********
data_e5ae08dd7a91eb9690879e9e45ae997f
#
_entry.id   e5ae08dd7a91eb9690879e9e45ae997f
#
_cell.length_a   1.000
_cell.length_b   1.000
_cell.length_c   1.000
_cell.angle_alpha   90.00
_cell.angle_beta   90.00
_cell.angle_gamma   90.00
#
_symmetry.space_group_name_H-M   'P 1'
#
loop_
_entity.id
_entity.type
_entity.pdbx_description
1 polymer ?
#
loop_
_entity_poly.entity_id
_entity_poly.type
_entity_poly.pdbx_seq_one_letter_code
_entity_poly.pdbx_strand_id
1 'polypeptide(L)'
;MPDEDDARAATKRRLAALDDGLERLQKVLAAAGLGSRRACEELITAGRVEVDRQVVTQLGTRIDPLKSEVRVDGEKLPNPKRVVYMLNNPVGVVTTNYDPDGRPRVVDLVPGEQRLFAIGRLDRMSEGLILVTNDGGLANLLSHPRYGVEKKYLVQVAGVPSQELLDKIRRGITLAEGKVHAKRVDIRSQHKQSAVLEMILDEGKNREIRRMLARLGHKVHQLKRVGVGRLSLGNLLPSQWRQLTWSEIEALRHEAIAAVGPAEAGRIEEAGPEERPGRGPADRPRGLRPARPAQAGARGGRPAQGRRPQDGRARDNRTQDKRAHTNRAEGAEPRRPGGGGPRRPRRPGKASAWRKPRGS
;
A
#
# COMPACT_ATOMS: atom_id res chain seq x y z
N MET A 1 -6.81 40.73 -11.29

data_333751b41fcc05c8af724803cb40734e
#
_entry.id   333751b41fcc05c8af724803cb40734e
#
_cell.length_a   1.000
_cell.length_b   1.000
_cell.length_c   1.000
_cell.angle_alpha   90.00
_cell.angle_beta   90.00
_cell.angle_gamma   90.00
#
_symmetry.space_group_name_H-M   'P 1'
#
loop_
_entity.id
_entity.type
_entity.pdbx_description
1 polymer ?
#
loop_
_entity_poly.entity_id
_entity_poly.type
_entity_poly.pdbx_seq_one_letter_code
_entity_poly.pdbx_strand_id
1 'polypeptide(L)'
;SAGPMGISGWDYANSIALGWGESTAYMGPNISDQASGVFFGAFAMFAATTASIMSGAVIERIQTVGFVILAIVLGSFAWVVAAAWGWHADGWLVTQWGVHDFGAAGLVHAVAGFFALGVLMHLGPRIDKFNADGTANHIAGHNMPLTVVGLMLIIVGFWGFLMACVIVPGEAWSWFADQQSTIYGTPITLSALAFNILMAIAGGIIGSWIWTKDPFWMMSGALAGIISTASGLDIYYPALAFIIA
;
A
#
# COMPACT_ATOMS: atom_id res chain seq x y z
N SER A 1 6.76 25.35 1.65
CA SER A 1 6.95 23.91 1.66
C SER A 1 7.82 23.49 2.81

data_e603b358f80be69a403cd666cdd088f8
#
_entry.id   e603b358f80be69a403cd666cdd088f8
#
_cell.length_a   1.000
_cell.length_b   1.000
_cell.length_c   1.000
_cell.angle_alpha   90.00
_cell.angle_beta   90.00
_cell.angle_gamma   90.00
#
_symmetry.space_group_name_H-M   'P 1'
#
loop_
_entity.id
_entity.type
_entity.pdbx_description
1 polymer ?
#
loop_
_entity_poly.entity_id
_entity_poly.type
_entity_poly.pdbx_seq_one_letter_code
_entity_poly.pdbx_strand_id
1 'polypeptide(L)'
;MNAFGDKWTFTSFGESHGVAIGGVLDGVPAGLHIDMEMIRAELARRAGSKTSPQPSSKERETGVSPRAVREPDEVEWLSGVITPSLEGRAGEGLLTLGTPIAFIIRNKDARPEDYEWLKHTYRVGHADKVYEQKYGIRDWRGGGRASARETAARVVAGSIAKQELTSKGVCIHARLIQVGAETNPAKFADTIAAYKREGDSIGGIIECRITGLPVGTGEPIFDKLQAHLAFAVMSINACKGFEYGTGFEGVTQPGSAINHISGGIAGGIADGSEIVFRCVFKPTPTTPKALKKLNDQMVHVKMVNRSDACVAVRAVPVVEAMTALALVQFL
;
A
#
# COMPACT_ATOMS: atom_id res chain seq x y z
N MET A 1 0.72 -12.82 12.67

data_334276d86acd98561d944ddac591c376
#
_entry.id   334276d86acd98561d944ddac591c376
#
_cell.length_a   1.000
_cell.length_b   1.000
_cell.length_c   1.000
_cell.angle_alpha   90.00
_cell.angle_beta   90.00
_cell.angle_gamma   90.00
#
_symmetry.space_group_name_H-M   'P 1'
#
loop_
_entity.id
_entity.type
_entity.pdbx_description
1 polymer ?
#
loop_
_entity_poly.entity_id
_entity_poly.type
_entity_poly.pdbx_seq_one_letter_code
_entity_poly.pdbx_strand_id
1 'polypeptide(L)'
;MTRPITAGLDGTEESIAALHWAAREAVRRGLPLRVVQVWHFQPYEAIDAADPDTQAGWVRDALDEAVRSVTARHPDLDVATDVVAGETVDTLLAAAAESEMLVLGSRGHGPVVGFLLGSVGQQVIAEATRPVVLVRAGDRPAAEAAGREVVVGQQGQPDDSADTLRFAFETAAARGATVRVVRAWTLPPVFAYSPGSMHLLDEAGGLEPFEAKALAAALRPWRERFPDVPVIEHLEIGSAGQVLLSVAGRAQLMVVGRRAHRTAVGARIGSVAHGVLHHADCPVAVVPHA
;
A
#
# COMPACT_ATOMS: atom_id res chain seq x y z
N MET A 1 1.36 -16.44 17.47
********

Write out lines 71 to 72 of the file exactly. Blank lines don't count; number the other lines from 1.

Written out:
_cell.length_c   1.000
_cell.angle_alpha   90.00